Newspaper Archive of
Arkansas Catholic
Litlte Rock, Arkansas
December 17, 1943     Arkansas Catholic
PAGE 2     (2 of 16 available)        PREVIOUS     NEXT      Full Size Image
 
PAGE 2     (2 of 16 available)        PREVIOUS     NEXT      Full Size Image
December 17, 1943
 

Newspaper Archive of Arkansas Catholic produced by SmallTownPapers, Inc.
Website © 2019. All content copyrighted. Copyright Information.     Terms Of Use.     Request Content Removal.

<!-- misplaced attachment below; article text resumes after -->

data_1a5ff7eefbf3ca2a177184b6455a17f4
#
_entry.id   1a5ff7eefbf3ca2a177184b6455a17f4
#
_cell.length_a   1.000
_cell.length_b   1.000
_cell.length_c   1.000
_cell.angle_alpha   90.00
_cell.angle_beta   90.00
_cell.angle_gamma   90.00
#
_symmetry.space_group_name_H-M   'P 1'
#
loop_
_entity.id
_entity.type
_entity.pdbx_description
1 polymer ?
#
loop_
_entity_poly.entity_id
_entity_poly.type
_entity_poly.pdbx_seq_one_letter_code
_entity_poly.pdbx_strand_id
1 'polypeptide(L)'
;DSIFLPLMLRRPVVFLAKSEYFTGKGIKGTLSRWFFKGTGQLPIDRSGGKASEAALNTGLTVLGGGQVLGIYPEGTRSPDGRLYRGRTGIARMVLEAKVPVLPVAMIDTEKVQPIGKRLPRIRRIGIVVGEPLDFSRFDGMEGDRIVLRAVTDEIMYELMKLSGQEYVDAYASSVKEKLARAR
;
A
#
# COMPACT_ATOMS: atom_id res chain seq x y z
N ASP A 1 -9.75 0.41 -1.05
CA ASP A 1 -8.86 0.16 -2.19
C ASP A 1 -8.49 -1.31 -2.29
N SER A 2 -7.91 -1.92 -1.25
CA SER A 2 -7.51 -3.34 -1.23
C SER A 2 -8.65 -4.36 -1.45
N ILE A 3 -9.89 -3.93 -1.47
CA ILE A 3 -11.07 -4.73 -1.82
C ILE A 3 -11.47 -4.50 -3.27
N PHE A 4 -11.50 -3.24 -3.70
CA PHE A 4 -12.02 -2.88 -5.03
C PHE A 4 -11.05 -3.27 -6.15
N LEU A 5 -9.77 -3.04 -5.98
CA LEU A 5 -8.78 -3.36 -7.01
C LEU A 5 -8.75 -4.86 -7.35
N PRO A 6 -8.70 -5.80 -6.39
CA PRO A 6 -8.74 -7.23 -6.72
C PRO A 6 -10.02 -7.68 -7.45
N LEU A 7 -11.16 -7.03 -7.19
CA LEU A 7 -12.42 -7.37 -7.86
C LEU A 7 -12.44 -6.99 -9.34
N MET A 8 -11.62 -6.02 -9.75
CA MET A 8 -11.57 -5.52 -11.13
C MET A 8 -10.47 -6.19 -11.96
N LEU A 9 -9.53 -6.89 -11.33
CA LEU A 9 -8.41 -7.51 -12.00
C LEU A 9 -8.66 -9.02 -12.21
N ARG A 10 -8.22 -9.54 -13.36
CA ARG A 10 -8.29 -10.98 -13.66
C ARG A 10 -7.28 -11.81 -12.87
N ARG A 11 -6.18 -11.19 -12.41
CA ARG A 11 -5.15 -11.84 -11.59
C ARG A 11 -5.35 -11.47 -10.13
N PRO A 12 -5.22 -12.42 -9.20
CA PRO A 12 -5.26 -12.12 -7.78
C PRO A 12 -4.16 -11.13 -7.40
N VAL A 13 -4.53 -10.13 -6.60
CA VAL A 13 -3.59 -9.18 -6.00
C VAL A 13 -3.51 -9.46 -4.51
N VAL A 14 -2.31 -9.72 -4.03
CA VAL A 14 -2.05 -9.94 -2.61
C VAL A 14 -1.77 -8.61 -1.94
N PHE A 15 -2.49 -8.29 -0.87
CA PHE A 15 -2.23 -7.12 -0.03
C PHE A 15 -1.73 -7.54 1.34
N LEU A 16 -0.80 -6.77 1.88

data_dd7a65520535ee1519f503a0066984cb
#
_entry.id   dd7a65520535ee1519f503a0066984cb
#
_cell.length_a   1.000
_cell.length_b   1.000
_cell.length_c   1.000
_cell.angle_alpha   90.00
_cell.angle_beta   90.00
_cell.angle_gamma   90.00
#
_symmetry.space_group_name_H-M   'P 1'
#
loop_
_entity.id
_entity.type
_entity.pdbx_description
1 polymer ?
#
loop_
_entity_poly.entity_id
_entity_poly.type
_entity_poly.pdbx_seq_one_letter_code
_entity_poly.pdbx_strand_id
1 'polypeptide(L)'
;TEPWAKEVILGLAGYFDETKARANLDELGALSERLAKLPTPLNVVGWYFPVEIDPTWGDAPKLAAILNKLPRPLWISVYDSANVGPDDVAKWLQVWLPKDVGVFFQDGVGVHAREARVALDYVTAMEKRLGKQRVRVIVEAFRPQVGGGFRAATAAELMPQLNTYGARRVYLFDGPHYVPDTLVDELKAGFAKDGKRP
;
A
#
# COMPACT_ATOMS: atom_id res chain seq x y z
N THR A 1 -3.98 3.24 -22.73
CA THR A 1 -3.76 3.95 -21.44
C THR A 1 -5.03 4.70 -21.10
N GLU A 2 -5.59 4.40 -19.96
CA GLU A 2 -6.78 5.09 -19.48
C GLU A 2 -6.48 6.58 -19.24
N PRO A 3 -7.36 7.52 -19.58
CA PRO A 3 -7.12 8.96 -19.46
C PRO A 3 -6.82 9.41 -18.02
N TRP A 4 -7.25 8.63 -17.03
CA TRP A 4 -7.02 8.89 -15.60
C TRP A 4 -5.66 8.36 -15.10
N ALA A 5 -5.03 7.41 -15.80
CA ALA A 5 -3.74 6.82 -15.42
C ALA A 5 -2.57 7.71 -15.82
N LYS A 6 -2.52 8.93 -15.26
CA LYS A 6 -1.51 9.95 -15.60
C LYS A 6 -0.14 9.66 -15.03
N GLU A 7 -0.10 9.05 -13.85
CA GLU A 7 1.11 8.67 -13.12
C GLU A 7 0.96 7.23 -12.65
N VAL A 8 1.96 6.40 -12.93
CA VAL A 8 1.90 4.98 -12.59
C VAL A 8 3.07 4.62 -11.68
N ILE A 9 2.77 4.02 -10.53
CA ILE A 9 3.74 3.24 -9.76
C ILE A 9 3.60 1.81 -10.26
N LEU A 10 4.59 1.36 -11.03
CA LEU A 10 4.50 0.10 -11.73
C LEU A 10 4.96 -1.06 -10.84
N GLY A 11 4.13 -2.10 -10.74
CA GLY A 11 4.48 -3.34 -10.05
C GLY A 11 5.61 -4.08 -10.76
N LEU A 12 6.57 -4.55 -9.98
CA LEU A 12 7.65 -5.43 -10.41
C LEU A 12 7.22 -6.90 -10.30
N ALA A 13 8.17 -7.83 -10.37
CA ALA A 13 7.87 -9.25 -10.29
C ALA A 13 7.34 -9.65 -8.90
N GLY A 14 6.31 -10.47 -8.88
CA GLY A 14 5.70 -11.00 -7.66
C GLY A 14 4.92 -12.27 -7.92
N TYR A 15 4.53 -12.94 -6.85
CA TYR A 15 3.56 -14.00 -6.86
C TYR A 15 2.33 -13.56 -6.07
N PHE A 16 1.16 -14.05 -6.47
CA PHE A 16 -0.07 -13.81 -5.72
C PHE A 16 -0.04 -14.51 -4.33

PAGE TWO THE GUARDIAN, DECEMBER 17, 1943 " ch " I Midnight Mass In All Our Chapels and Parish Churches z merlcan rlsfmas Customs Varied And I (:olorful In Extreme III among our children and in large jolly old gentleman are scatterec HRISTMAS is a great day for Americans. We use some ten million Christmas trees per years. We send out hundreds of millions of Christmas cards and the groaning postman and the bursting post of- lice are annual American phenomena. What quantity of fowl we consume at Christ- mas time! Turkeys, geese, dUcks, chickens! Farm- ers in some parts of the coUhtry depend almost en- tirely for the year's business on the sale of fowl for Thanksgiving and Christmas. Stores all over the country lay in extra stock for Christmas. The papers feature Christmas shop- ping from Thanksgiving.to Christmas Eve. The Santa Claus myth is well nigh universal cities a dozen counterparts of the around in the streets and stores. There is even a Santa Claus school  in the East,. where interested ama- teursare tnftiated into the secrets of the professional Santa Claus. Appropriate decoration of stores and streets ls taken for granted. GREETINGS FROM The "Santa Claus Lane" of Holly- wood and the "Christmas Tree Row" of Pasadena reproduce themselves in many communities throughout the land. Huge pub- ic Christmas trees are quite the fashion. Pasadena has even had them On the top of Mt. Wilson, whilst they appear in such well- known#pots as New York's Madi- son Square, the Boston Common i and Independence Square in Phil- adelphia. Withal our 'commercialization, we have produced two minor Christmas classics that are wide-! ly re-published and re-read each i yehg: '.'The Visit of St. Nicholas," better known from its introductory words, "T'was the night before 811 MAIN STREET Christmas," was composed in 1822 by Dr. Clement Clarke Moore, of the Greenvood Theological Semi- nary ifl,ew York, for the ,muse- ment Of"his children. This be- loved poem has given the Ameri- STIFFT'S FOR DIAMONDS Z. BENSKY ,& FURRIER r The chapel of St. Vincent's Infirmary, located at 10th and High will be the scene of Christmas Midnight Mass for the Sisters of Charity of Nazareth. The special privilege e.tended parishes and institutions is indeed a most solemn ceremony The quiet of the night, the greatness of the day, an d the significance of the feast to all the faithful, singles out the Yuletide Birthday of the Prince of Peac% and Savior of the World. can Santa Clans his famP.ior fig- ure of a j .'lly, bewhiskered old man and hit familiar accompani- ments of sled, reindeer and sleigh bells. The other Christmas classic was a New York Sun editorial of 1897, written by Francis P. Church in answer to a query from a little girl, Virginia Hanlon, "Please tell me the truth, is there a Santa Claus?" The answer assured Virginia that Santa Claus exists "as cer- tainly as love and generosity anti devotion exists," and that "the most real things in the world are those that neither children nor men can see." Indecent Literature Campaign Strongly Supported In India Bombay, India. (E)A campaign inaugurated by the Most Rev. Thomas Roberts, S.J., Archbishop of Bombay, against the sale and distribution of indecent magazines and other literature, has received strong public support here. NCCS-USO CIt )s Go All-Out To Spr00 Christmas Cheer By Elizabeth M. MeStea (Written for N.C.W.C. Christmas Supplement). "Morn would like that blue bathrobe. It will look nice with her white hair," said the Marine to the pretty volunteer from the National Catholic Community Service, conducting him on a Christmas shopping tour. "I'll take thatand the silver evening bag for 'Sis.' She'll be mighty proud to carry it when she goes to formals at the use." "How about some cigarettes for your Dad?" said the volunteer shopping aide. "Oh, Dad smokes a pipe. He's got lots of them, but they're sort of a hobby and it wouldn't be a real Christmas if he didn't get a new one. Then there's Mary--my girl, you know. Now what would you loved ones will be lonesome or like for Christmas if you were neglected for use has plans in well, you know what I mean." the hopper which would delight "Yes, of course I do," replied the folks back home. Through the volunteer. "I shopped for a INCCS hcme hospitality commit- gift for my brother's financee, tees, families have arranged to in- vite one or more members of the New Years' In So. America Like Our Christmas In the Spanish-American coun- tries generally, New Year's Day i'; said to resemble our Christmas in its social observances more than Christmas itself. On New Years gifts are exchanged, calls are made, and greeting cards are sent. Some South American countries submerge the religious aspect of Christmas in the hurly-burly of holiday celebration. If bull- lighting is allowed, there will probably be a bull-fight. Where national lotteries are permitted there will probably be a grand Christmas drawing. I It IS said that church-going is most prevalent in Peru of all the South American countries, and that it is a truly beautiful sight to attend the early services in Lima where Mass is heard with great devotion by crowds of worship- pers. To a citizen of the United States or Canada, accustomed to snow and cold during the season, Christ- mas, in a city such as Buenos Aires, generally seems strange in- deed, for the season is summer instead of winter and the vegeta- tion is bright and green. the Christmas celebration in a real home atmosphere. Many fam- ilies have arranged to take their Christmas guests to Midnight Masa. Yes, Christmas this year may lack some of the joys of home which characterized the feast in pre-Pearl Harbor days; but if it does it will not be for want of a mighty effort on the part of NCCS-USO workers all over the land. Appeals for STIFFT'S JEWELERS 310 Main St. FOR DIAMONDS For Christnms Buy Your Suits, Topcoats or Tuxedos 308 Main Street Little Rock 'The Man who knows wears Dundee Clothes" Season's Greetings From / The Producers of America's Finest Laundry and Cleaning Main at 15th St. Phone 8161 The wave of inaecent literature in the city swelled steadily with the arrival of more and more sol- diers and sailors in the city. Archbishop Roberts' campaign drew a hearty endorsement from The Times, local secular news- paper, while the general public has been assisting police author- ities in ferreting out sources of lhe objectionable literature. CAPITAL HAT CO. 108 West Capitol Pho. 2-1351 LITTLE ROCK ARK. He's in the Navy. Let's look at lhose lovely compacts over at that countei'. Maybe we can find one that Mary would like." From store to store, ann from one department to another, thou- sands of vohmteers have for weeks been assisting in just such problems of Christmas shopping. :All over America men and wo- men in the armed forces are avail- ing themselves of the shopping ':.ervices organized by NCCS-USO Clubs. Thousands of packages have already been wrapped, stamped and mailed to meet the overseas mailing deadline, while volunteers continue to take care of the equally heavy load which is yet to be sent families and friends within the continental United States. One club in Texas wrapped, stamped and mailed 957 packages one day, between upon and 11 P.M. Retail, shoe shops in the community furnished shoe boxes which conform to the regulations prescribed by the post office department, and volunteers did the rest. Everybody To Share Celebration These are the least of the ser- vices provided in the "home away from home" that NCCS-USO clubs have created for the millions of Americans who this year will spend Christmas in or near camp areas or naval bases and . in heavily impacted war industry communities. For many, it will be the first Christmas away from home, for others the second. But parents need not fear that their armed forces, as well as war pro- duction workers, to fill the vacant i place left by a son or daughter now in the armed services. Wives and families or service men who might otherwise spend their first Christmas alone will be entertain- ed. Catholic families, particularly, across the country, north and south, will help to dispel loneliness for thousands of Catholic men and women by inviting them to share MERRY CHRISTMAS AND A HAPPY NEW YEAR Catholic nurses throughout nation are responding to urgent call for more nurses in military and naval services. tioned in Washington, as ttve Officer, Nursing Surgeon General's Office, Mary G. Phillips (above), of Army Nurse Corps. Born in Claire, Wis., she attends Heart Church, in the nation' ital. (N.C.W.C.) There is nothing I ha which I cannot write: ' received from God." Season's Greetings BEN ISGRIG SEED CO. LITTLE ROCK 616 CENTER ST. MERRY CHRISTMAS HARR Y SCHER Square Deal Jeweler 208 MAIN ST. LITTLE RocK. BAUMAN'S MEN'S SHC ' the Women's Christmas Store for Men's Christmas Gifts HAS THE GIFTS THAT MEN REALLY WANT ! 302 Main St. "k BUDWEISER ON TAP 10c SANDWICHES PLATE LUNCHES WINE S O17 DRINKS TONY MASSA'S PLACE 119-121 E. Markham Little yi00,. :.. .. SEASON'S GREETINGS ?J To Our Many Frmnds ARIiAN SAS ForAll The World Carpet FURNITURE Co. 709-11-13-15 MAIN STREET "Like the lone bright star that guided the wise men on the First Christmas . . the torch of shines now to brighten our way. It shines as a great flame that lights our very being with the courage of the free. Let us keep that courage shining this Christmas . . by making this Christma brighter, cheerier and more memorable for everyone we know and love. And let us not stop there. Let us do our part too i Keep Christmas Shining . . for all the world." I M P E R IA L flBSTBfiIT TO YOU AND YOURS But even if Christmas came once a month we would hardly find words with which to thank you for your generous support. And now let us wish you glfl   .' LITILI00IlOI:K LAUNDRY AND CLEANERS I0., 1111]. UN 1( N P F E 1 F E n Pho. 9266 NATIONAL BANK In Every City There's a Favorite 215 La. Fourth & Louisiana Sts. Member F. D. I.C. in Little Rock it's Pfeifers Myron B. Lasker, Jr., General Manager Since 1910 Arkansas' Largest Cleaning Institution \\; L